Normal plans underpass lighting, plaza possibilities; details COVID-relief ideas
The Normal Town Council heard from staff Monday about possible uses for the plaza surrounding the planned $27 million Uptown underpass, including one idea to extend the Children’s Discovery Museum exhibit space across the green space.
Other suggestions called for a more general outdoor setting, without structures for play.
Normal leaders envision the area as a shared public space, “not unlike how we’ve used the circle,” in Uptown, said Beth Whisman, Normal cultural arts director.
In a two-hour work session prior to its regular meeting at Uptown Station, the council heard first about ideas for the underpass lighting and plaza.
Later discussion explored using federal COVID-relief funding toward a housing navigator for the Bloomington-Normal community. Council member Chemberly Harris was absent Monday.
Underpass possibilities considered
The underpasswill connect north and south plazas. Those green areas will include an outdoor amphitheater, trails and landscaping. But the space could hold active play spaces, as well as public art.
“I would like to see a sense of place,” something that ties the areas together, said Mayor Chris Koos, who noted how the Uptown Circle’s water feature gives it a unique feel.
But Koos said he wasn’t sold on the idea of making the plaza an active playground.
Of course, the tunnel will have lights for safety, regardless, of possible enhancements, said Normal City Manager Pam Reece. As of now, about $200,000 is budgeted for lighting, said Public Works director Ryan Otto, who joined Whisman in the presentation to council.
But special lighting was the No. 1 ask from those surveyed about possible features of the underpass, said Whisman. If the lighting budget were $300,000 to $400,000, the town could create some really beautiful lighting, she said.
Staff is coming to discuss the ideas now because underpass designs need to account for lighting, and because possible grant funding for specialty lighting, or plaza features, should be sought prior to construction.
“There are some grant opportunities. But we have to know where to start,” she said, adding many programs require financial matches. “The more shovel-ready we can be, the more likely” grants would come the town’s way, she added.
Council member Kathleen Lorenz said there’s a general understanding that about 1% of a major project should be dedicated to public art. In this case, that would be about $250,000.
Whisman noted the lasting impact of professional artists installing works, such as Pontiac’s Route 66 murals.
Proposal: Navigator funded with COVID-relief money
Erin Duncan, who serves on a housing coalition created by the United Way, shared details about a proposed housing navigator position.
The renter-landlord community navigator proposed would be jointly funded as a Normal, and Bloomington program. A combination of higher demand for affordable housing, and rising rental costs, is worsening an already troubling situation, said Duncan.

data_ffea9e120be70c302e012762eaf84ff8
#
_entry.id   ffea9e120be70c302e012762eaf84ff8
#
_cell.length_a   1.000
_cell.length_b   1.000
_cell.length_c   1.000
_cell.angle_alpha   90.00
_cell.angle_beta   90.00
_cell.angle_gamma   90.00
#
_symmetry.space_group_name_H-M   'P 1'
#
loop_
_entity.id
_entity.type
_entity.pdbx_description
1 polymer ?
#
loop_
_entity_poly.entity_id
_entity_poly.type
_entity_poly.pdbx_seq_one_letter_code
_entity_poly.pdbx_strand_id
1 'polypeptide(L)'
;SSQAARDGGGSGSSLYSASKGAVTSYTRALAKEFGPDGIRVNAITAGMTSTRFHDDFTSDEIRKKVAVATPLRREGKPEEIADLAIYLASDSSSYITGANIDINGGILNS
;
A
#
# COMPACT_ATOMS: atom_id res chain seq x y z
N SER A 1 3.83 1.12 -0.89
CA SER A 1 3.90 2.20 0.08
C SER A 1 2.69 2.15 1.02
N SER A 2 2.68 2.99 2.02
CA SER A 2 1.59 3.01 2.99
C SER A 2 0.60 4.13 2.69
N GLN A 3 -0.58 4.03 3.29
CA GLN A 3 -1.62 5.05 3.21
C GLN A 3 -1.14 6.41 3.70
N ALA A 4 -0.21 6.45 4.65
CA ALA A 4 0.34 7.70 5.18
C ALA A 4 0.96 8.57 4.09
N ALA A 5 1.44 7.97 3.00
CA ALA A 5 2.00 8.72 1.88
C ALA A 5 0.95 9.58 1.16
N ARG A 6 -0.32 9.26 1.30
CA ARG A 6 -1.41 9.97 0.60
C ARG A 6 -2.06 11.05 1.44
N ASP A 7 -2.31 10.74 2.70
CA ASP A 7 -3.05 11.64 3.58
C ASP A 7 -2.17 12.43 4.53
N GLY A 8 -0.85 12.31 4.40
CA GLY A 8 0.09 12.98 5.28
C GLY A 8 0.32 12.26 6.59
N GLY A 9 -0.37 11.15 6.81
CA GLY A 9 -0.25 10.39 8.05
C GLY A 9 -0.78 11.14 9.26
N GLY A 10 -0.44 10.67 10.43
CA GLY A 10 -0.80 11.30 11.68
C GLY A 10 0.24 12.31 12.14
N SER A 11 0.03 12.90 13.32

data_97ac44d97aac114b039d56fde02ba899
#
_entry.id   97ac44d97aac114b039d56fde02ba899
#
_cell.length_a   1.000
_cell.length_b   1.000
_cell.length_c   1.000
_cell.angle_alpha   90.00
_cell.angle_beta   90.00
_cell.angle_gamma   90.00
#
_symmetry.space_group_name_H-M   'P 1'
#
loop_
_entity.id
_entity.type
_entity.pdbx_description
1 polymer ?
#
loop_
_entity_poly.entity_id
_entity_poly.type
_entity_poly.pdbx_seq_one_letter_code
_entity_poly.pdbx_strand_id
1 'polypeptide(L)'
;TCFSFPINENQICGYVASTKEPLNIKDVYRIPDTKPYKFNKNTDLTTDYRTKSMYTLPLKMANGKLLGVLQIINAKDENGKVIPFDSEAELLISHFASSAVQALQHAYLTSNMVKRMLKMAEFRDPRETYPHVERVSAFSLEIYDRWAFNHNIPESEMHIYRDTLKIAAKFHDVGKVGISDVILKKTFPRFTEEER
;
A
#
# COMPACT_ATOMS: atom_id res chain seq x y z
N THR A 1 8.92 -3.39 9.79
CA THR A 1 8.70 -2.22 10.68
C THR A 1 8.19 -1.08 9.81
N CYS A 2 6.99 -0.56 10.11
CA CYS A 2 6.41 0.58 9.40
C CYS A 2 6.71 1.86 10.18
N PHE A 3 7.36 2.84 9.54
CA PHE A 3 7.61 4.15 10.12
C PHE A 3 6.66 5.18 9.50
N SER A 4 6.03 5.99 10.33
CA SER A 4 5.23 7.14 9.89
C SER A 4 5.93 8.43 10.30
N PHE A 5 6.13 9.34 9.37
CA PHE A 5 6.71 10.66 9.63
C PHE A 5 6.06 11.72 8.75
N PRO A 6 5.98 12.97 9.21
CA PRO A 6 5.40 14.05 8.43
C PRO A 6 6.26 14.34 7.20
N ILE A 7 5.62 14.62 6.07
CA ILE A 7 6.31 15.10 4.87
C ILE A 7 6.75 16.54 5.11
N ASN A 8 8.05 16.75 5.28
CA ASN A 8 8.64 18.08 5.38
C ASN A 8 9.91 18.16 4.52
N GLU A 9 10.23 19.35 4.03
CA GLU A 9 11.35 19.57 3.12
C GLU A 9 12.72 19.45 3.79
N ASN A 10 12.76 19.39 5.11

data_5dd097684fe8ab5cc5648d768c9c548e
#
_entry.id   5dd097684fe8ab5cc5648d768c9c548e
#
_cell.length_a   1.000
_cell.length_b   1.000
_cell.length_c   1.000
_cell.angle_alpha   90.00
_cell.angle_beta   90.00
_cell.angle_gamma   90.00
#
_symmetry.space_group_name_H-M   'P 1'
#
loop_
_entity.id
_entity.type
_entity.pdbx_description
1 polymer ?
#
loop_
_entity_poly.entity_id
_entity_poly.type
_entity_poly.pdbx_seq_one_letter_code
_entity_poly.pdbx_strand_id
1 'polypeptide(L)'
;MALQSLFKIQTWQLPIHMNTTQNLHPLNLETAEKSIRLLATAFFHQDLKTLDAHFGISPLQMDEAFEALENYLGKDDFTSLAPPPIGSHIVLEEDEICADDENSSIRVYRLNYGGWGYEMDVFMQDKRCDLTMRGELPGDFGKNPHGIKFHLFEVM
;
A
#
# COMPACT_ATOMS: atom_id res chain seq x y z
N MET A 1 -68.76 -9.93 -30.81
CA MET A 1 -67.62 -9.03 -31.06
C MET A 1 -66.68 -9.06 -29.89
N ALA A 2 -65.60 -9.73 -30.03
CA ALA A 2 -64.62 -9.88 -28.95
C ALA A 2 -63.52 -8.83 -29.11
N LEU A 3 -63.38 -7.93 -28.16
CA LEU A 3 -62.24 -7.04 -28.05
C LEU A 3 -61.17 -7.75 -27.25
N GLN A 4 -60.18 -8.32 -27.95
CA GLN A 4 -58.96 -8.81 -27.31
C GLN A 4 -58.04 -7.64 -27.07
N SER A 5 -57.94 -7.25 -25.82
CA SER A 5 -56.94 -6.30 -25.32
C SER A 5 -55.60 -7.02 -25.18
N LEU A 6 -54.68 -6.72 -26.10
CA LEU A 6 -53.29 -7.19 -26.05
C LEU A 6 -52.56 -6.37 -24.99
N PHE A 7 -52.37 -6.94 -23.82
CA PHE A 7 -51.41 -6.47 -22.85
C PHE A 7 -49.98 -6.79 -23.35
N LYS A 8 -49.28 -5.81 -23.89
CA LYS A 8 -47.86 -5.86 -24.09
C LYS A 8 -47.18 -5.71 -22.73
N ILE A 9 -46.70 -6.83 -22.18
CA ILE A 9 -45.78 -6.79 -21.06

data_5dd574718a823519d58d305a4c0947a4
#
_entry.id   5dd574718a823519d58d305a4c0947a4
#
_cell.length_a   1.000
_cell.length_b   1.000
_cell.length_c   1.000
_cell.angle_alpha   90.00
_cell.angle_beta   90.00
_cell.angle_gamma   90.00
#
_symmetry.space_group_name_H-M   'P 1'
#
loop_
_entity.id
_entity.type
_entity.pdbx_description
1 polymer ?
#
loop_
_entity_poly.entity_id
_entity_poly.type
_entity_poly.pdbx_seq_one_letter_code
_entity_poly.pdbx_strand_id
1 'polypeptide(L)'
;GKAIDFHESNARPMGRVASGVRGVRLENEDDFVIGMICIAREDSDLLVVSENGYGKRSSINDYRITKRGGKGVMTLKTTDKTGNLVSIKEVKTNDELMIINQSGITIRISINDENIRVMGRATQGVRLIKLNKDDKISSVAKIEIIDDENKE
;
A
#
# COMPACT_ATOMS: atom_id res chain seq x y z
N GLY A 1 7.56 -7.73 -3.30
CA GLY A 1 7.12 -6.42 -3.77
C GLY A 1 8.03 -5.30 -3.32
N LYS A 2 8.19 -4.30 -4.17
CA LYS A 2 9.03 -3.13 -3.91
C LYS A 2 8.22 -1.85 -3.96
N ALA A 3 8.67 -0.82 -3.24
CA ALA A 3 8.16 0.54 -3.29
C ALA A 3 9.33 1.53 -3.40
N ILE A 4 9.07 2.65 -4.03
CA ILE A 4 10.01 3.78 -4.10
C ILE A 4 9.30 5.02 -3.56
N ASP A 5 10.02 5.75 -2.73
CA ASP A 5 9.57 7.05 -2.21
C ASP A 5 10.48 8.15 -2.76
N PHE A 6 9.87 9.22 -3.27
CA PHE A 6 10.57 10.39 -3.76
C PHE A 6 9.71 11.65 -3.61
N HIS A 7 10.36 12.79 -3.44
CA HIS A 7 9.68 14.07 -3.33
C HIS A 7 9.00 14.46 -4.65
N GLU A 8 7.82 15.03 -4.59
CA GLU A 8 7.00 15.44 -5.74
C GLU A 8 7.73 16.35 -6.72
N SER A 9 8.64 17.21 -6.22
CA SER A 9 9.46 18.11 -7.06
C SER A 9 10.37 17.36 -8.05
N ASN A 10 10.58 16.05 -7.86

The navigator would be a full-time social services professional to help with lease applications, the challenges of moving, and connecting resources to people in need, she told the council Monday. Mid-Central Community Action would employ the navigator.
Duncan, an attorney at Prairie State Legal Services who works with families facing eviction, said the coalition is seeking about $400,000. That would cover three years salary, plus create a $175,000 emergency fund.
The fund would help cover clients' who fall through the cracks of other housing support programs.
As part of the American Rescue Plan Act (ARPA) of 2021, Normal received nearly $11 million. Of that total, about $975,000 of Normal’s ARPA funds remain, and need to be spent by December 2026, said Reece.
Town staff suggest using about $775,000 of the amount for infrastructure and capital projects; with $200,000 for social needs. The housing navigator could be funded with the latter, she said.
Duncan, who works with families facing eviction, said the need for a housing navigator existed before the pandemic. But that need has grown and shows no signs of slowing — especially in the current climate of a shortage of housing with an increased workforce need.
“Shelter numbers are going up, and eviction numbers are going up, too,” she said.
Financial trends report
Later, during the council’s regular meeting, Normal Finance Director Andrew Huhn shared a slide presentation aboutNormal finances for the fiscal 2021-2022 year.
The town’s seen a strong revenue turnaround, especially thanks to federal stimulus money being put into the economy, he told the council.
The town’s health insurance fund has taken a hit, which Huhn attributed to more people returning to medical offices and hospitals after the pandemic restrictions were lifted.
In the current fiscal year, revenue continues to be favorable, with expenses tracking below budget expectations. However, Huhn expects that trend to slow over the next six months.
As town leaders begin putting together the next budget — for fiscal 2023-2024 — consideration of inflation and fears of a recession is needed, he said.
Challenges ahead for Normal include finding money to increase its contributions to the police and fire departments’ pension funds, as required by law, and funding road improvements, he said.
In other business, the council approved:
- A request from The Shoppes at College Hills to pay off bonds early. Normal is not involved, other than facilitating the agreement between The Shoppes and Busey Bank. Paying the bonds off two years early will save The Shoppes about $118,000.
- OK’d a contract with IDEAL Environmental of Bloomington to handle lead paint inspections for older homes. It's part of a Normal-sponsored low-income homeowner rehabilitation program. That rehab fund is capped at $275,000, with eligible homeowners able to apply for up to $5,000 in assistance.